There was good news for some and disappointment for others on Thursday, as the Comrades Marathon Association announced a few changes ahead of next year’s popular ultra-marathon in KwaZulu-Natal.
There was a massive carrot placed on offer for elite participants, with the organisers announcing a record R4.3 million purse, including a R500 000 prize for the first man and woman.
An additional R500 000 was on offer for anyone breaking the men’s and women’s ‘up’ run records held by Russian athletes Leonid Shvetsov (5:24:49) and Elena Nurgalieva (6:09:24).
Amateur participants, however, were voicing their frustration shortly after the launch, with a few adjustments making it tougher for individuals to join the mass field at the 94th edition of the gruelling contest.
Participants would need to run 10 minutes quicker in a standard marathon to book their place on the start line, with the qualifying time set at four hours, 50 minutes (4:50:00), though the final cut-off of 12 hours on race day would be retained.
There was also an increase in the entry fee, with South African runners needing to fork out R600 to earn their spot.
“Comrades is where it is today because it evolves,” said race director Rowyn James.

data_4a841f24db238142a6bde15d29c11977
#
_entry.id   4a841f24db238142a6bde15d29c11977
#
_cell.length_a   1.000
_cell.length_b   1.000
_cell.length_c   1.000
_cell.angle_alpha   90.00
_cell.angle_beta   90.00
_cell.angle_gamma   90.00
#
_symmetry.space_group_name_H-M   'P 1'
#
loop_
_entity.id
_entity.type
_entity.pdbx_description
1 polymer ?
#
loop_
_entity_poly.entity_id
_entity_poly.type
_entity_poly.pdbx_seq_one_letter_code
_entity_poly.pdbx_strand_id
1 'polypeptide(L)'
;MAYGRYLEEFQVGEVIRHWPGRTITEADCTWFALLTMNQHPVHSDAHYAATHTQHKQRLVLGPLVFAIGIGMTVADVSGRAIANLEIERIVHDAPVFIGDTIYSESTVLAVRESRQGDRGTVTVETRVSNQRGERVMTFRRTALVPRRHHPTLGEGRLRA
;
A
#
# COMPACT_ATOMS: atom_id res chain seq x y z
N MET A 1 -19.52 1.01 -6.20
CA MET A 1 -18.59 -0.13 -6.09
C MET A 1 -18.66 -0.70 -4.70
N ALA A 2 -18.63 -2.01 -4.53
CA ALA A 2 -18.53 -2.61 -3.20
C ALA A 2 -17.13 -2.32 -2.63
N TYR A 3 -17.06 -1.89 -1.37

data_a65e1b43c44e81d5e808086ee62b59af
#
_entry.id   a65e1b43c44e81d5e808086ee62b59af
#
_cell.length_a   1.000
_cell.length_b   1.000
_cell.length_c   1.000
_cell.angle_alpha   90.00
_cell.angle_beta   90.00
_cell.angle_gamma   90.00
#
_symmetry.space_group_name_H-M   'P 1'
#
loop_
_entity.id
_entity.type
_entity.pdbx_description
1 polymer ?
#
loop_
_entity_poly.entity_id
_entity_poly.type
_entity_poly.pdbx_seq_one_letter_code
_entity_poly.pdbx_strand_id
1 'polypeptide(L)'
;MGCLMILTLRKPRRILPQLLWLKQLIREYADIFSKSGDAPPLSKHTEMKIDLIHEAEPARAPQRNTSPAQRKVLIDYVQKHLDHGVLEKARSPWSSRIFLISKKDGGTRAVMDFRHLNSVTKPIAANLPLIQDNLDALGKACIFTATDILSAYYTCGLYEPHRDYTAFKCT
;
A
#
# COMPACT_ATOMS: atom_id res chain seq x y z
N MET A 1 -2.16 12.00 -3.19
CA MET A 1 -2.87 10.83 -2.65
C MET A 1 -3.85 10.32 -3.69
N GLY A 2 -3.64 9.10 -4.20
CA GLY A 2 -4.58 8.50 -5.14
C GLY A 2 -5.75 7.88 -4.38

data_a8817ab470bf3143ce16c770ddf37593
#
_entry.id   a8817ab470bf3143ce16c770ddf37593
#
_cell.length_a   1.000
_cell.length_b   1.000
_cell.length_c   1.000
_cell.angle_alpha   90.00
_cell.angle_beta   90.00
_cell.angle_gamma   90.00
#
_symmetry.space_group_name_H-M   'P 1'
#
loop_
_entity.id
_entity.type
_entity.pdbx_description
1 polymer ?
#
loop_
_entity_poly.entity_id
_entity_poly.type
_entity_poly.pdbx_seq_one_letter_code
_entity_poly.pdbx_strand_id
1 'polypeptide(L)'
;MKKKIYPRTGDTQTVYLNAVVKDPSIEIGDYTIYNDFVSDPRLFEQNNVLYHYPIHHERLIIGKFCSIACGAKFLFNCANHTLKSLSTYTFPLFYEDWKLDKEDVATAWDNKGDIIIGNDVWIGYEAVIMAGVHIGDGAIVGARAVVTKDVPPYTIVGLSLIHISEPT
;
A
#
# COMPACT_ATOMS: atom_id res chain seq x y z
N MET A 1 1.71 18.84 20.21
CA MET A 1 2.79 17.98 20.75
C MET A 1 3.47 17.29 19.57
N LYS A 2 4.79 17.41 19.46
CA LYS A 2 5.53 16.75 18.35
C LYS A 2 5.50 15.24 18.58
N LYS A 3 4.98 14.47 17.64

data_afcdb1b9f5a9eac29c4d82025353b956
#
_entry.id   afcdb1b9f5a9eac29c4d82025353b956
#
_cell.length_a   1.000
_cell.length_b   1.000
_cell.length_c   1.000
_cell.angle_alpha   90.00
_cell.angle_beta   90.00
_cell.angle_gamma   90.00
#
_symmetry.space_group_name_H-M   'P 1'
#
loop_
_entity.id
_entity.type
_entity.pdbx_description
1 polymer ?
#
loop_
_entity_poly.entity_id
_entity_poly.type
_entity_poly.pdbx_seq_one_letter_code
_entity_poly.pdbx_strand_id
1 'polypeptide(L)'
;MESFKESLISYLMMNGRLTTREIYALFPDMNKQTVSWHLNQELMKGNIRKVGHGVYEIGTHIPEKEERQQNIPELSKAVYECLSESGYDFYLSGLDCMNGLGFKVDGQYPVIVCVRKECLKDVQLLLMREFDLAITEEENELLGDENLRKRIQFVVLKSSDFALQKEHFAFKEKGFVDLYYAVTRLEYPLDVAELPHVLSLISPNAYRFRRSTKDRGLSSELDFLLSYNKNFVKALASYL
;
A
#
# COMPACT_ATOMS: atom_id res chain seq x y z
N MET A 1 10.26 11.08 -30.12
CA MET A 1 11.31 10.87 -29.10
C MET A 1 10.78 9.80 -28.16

“If you don’t adapt, you die, so it’s important that we keep up with the times.
“We engage with our stakeholders and participants, and we implement changes they suggest where and when we can.”
A few more changes were announced, including two new medal categories, with amateur athletes receiving the Robert Mtshali titanium medal for finishing between nine and 10 hours, and elite women receiving the Isavel Roche-Kelly (gold/silver) for finishing between 11th position and 7:30:00.
Entries would open on October 19 and close on December 10, with the substitution window period being held between March 1 and April 15 next year.
The entry limit was capped at 25 000 participants, with 7 000 spots reserved for novices.
While over 23 000 entries had been sold out last year in a record three weeks, James said there were safety concerns in opening the race to more participants.
“If we wanted to we could take 30 000 entries, but it’s not just about chasing entries,” he said.
“It’s about presenting a safe and enjoyable race for everybody, and we know that’s a capacity we can handle.”
The 2019 Comrades Marathon, an ‘up’ run between Durban and Pietermaritzburg, would be held on June 9 over a distance of 86.7km.